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Autonomic symptom burden is an independent contributor to multiple sclerosis related fatigue

  • Magdalena Krbot Skorić
  • Luka Crnošija
  • Ivan Adamec
  • Barbara Barun
  • Tereza Gabelić
  • Tomislav Smoljo
  • Ivan Stanić
  • Tin Pavičić
  • Ivan Pavlović
  • Jelena Drulović
  • Tatjana Pekmezović
  • Mario HabekEmail author
Research Article

Abstract

Objectives

To investigate a possible association between autonomic dysfunction and fatigue in people with multiple sclerosis.

Methods

In 70 people with multiple sclerosis early in the disease course (51 females, mean age 33.8 ± 9.1), quantitative sudomotor axon reflex tests, cardiovascular reflex tests (heart rate and blood pressure responses to the Valsalva maneuver and heart rate response to deep breathing), and the tilt table test were performed. Participants completed the Composite Autonomic Symptom Score 31, the Modified Fatigue Impact Scale, and the Epworth Sleepiness Scale, as well as the Beck Depression Inventory. Cutoff scores of ≥ 38 or ≥ 45 on the Modified Fatigue Impact Scale were used to stratify patients into a fatigued subgroup (N = 17 or N = 9, respectively).

Results

We found clear associations between fatigue and scores in subjective tests of the autonomic nervous system: fatigued patients scored significantly worse on Composite Autonomic Symptom Score 31, and there was a strong correlation between the Modified Fatigue Impact Scale and the Composite Autonomic Symptom Score 31 (rs = 0.607, p < 0.001). On the other hand, we found only modest associations between fatigue and scores in objective tests of the autonomic nervous system: there was a clear trend for lower sweating outputs at all measured sites, which reached statistical significance for the distal leg and foot. We found weak correlations between the Modified Fatigue Impact Scale and the Valsalva ratio (rs = − 0.306, p = 0.011), as well as between the Modified Fatigue Impact Scale and quantitative sudomotor axon reflex tests of the forearm, proximal, and distal lower leg (rs = − 0.379, p = 0.003; rs = − 0.356, p = 0.005; and rs = − 0.345, p = 0.006, respectively). A multiple regression model showed that the Composite Autonomic Symptom Score 31, Beck Depression Inventory, and Epworth Sleepiness Scale were independent predictors of fatigue (p = 0.005, p = 0.019, and p = 0.010, respectively).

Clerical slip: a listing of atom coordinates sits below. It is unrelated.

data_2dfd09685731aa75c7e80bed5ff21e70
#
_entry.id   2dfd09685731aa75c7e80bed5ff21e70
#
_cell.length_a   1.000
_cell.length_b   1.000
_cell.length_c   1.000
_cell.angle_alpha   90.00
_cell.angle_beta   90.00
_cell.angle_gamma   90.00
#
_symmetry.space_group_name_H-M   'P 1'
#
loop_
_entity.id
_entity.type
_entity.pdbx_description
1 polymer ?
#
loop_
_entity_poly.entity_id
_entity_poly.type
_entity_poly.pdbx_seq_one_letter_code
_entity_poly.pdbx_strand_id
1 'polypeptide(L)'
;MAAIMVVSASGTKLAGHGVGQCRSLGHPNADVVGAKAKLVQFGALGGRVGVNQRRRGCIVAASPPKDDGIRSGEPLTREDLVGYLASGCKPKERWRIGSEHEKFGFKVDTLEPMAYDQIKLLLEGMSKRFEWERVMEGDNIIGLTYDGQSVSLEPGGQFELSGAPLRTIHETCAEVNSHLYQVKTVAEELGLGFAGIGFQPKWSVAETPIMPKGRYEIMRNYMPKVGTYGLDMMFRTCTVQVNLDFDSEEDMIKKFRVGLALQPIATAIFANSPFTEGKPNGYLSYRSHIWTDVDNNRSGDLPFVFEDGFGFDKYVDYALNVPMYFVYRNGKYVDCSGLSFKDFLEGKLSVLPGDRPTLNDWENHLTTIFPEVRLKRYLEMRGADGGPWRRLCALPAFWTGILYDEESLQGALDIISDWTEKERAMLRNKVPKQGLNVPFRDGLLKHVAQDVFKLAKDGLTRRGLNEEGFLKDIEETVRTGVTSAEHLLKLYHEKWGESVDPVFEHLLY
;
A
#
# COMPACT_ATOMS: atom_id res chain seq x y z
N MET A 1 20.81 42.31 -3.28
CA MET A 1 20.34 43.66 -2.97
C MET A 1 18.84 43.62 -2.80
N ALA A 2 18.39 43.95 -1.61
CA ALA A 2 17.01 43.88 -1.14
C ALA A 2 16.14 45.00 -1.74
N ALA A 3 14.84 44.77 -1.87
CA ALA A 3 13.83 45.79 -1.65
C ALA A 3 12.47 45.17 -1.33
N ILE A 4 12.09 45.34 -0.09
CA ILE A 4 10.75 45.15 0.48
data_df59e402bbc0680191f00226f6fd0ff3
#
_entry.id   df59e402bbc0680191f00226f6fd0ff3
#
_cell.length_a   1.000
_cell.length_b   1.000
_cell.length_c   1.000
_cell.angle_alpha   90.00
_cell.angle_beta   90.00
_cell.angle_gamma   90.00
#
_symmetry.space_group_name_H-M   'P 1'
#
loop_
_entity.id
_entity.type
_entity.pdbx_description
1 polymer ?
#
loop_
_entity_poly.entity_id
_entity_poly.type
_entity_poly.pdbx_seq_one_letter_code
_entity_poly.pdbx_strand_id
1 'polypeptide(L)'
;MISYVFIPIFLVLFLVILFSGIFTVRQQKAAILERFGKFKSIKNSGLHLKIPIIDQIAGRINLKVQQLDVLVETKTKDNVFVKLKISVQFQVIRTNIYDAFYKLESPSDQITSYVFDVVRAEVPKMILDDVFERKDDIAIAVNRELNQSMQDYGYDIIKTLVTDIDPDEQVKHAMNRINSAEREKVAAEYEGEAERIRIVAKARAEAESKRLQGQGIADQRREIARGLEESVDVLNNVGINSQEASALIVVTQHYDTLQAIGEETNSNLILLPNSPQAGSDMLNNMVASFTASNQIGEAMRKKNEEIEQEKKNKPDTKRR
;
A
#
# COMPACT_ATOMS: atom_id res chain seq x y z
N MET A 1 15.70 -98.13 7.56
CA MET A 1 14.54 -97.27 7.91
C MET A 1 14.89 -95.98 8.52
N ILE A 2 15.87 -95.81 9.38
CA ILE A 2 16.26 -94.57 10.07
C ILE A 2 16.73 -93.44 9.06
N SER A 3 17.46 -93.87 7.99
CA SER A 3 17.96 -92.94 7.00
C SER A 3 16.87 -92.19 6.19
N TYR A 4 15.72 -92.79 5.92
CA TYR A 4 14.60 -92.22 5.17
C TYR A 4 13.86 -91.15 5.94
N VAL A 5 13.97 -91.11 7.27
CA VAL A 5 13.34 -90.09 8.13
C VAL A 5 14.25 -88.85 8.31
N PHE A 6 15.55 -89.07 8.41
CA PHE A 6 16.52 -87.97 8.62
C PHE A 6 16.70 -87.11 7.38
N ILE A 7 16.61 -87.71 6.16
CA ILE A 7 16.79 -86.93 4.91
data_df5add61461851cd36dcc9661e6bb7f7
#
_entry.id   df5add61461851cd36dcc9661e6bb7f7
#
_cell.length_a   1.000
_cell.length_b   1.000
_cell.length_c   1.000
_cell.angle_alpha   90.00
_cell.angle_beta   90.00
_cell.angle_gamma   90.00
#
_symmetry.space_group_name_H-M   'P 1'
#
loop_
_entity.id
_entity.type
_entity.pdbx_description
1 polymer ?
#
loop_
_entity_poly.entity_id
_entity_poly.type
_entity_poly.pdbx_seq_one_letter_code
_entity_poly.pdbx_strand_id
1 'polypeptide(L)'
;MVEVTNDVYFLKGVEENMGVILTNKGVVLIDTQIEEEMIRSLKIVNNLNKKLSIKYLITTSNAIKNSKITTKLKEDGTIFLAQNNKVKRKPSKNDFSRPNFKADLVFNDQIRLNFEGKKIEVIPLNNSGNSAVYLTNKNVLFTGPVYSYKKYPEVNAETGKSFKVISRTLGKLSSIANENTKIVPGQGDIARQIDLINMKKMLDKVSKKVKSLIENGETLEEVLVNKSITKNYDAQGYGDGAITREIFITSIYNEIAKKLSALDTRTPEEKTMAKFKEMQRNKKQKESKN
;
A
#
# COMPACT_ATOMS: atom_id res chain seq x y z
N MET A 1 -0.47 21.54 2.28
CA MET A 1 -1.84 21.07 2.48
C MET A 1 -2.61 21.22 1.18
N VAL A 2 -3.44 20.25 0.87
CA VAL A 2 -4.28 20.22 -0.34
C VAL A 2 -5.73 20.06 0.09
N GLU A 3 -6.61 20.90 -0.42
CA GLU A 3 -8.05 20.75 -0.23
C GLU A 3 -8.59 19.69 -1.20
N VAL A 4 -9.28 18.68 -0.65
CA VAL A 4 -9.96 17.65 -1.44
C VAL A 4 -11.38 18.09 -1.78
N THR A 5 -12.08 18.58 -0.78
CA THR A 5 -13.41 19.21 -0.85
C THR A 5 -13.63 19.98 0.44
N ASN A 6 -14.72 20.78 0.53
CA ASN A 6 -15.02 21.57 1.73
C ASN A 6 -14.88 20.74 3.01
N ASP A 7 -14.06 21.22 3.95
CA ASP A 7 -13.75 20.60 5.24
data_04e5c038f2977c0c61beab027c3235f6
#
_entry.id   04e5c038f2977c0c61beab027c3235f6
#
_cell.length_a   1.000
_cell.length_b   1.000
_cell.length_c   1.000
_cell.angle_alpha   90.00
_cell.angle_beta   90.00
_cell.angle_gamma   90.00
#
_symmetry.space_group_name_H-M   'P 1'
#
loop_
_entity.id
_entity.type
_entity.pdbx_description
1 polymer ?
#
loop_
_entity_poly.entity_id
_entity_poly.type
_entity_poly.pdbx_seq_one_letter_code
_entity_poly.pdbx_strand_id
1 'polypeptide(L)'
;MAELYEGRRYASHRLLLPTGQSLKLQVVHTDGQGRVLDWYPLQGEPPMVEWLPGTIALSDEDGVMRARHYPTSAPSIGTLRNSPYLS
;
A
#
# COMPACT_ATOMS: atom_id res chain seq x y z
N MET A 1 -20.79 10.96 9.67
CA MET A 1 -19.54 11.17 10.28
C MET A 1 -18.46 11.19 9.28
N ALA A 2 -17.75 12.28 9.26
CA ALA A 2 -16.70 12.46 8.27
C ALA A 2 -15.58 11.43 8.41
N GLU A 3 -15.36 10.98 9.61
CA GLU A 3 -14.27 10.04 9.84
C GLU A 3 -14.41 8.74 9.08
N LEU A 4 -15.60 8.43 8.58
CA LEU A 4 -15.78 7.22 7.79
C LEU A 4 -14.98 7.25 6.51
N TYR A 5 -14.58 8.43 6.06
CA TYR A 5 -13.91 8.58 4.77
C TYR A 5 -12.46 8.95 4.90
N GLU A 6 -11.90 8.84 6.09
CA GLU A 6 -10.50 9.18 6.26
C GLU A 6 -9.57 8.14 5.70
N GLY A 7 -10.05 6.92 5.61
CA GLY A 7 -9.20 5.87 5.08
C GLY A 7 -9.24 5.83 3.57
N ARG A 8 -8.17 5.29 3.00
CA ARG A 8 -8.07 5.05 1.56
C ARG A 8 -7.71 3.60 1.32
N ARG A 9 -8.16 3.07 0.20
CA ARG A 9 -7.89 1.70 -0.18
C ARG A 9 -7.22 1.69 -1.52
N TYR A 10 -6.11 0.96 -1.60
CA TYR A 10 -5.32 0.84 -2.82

Conclusion

These results suggest that—even early in the course of the disease—people with multiple sclerosis suffer from objective and subjective impairments of the autonomic nervous system. The results also point to an association between autonomic nervous system impairment and multiple sclerosis related fatigue.

Keywords

Fatigue Depression Sleep Multiple sclerosis 

Notes

Author contributions

Study concept and design: MH. Acquisition of data: MKS, LC, IA, BB, TG, TS, IS, TP, IP, JD, TP, MH. Analysis and interpretation of data: MKS, LC, IA, BB, TG, TS, IS, TP, IP, JD, TP, MH. Drafting of the manuscript: MH. Critical revision of the manuscript for important intellectual content: MKS, LC, IA, BB, TG, TS, IS, TP, IP, JD, TP, MH. Administrative, technical, and material support: MKS, LC, IA, BB, TG, TS, IS, TP, IP, JD, TP, MH.

Funding

This study was funded by the Installation Research project HRZZ UIP-11-2013-2622 of the Croatian Science Foundation and University of Zagreb research support for the academic years 2017/2018.

Compliance with ethical standards

Conflict of interest

None of the authors have relevant affiliations or financial involvement with any organization or entity with a financial interest in or financial conflict with the subject matter or materials discussed in the manuscript. This includes employment, consultancies, honoraria, stock ownership or options, expert testimony, grants or patents received or pending, or royalties. No writing assistance was utilized in the production of this manuscript.

Supplementary material

10286_2018_563_MOESM1_ESM.docx (20 kb)
Supplementary material 1 (DOCX 20 kb)

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Copyright information

© Springer-Verlag GmbH Germany, part of Springer Nature 2018

Authors and Affiliations

  • Magdalena Krbot Skorić
    • 1
    • 2
  • Luka Crnošija
    • 1
  • Ivan Adamec
    • 1
  • Barbara Barun
    • 1
    • 3
  • Tereza Gabelić
    • 1
    • 3
  • Tomislav Smoljo
    • 3
  • Ivan Stanić
    • 3
  • Tin Pavičić
    • 3
  • Ivan Pavlović
    • 3
  • Jelena Drulović
    • 4
  • Tatjana Pekmezović
    • 5
  • Mario Habek
    • 1
    • 3
    Email author
  1. 1.Department of Neurology, Referral Center for Autonomic Nervous System DisordersUniversity Hospital Center ZagrebZagrebCroatia
  2. 2.Faculty of Electrical Engineering and ComputingUniversity of ZagrebZagrebCroatia
  3. 3.School of MedicineUniversity of ZagrebZagrebCroatia
  4. 4.Clinic of Neurology, CCS, Faculty of MedicineUniversity of BelgradeBelgradeSerbia
  5. 5.Institute of Epidemiology, Faculty of MedicineUniversity of BelgradeBelgradeSerbia

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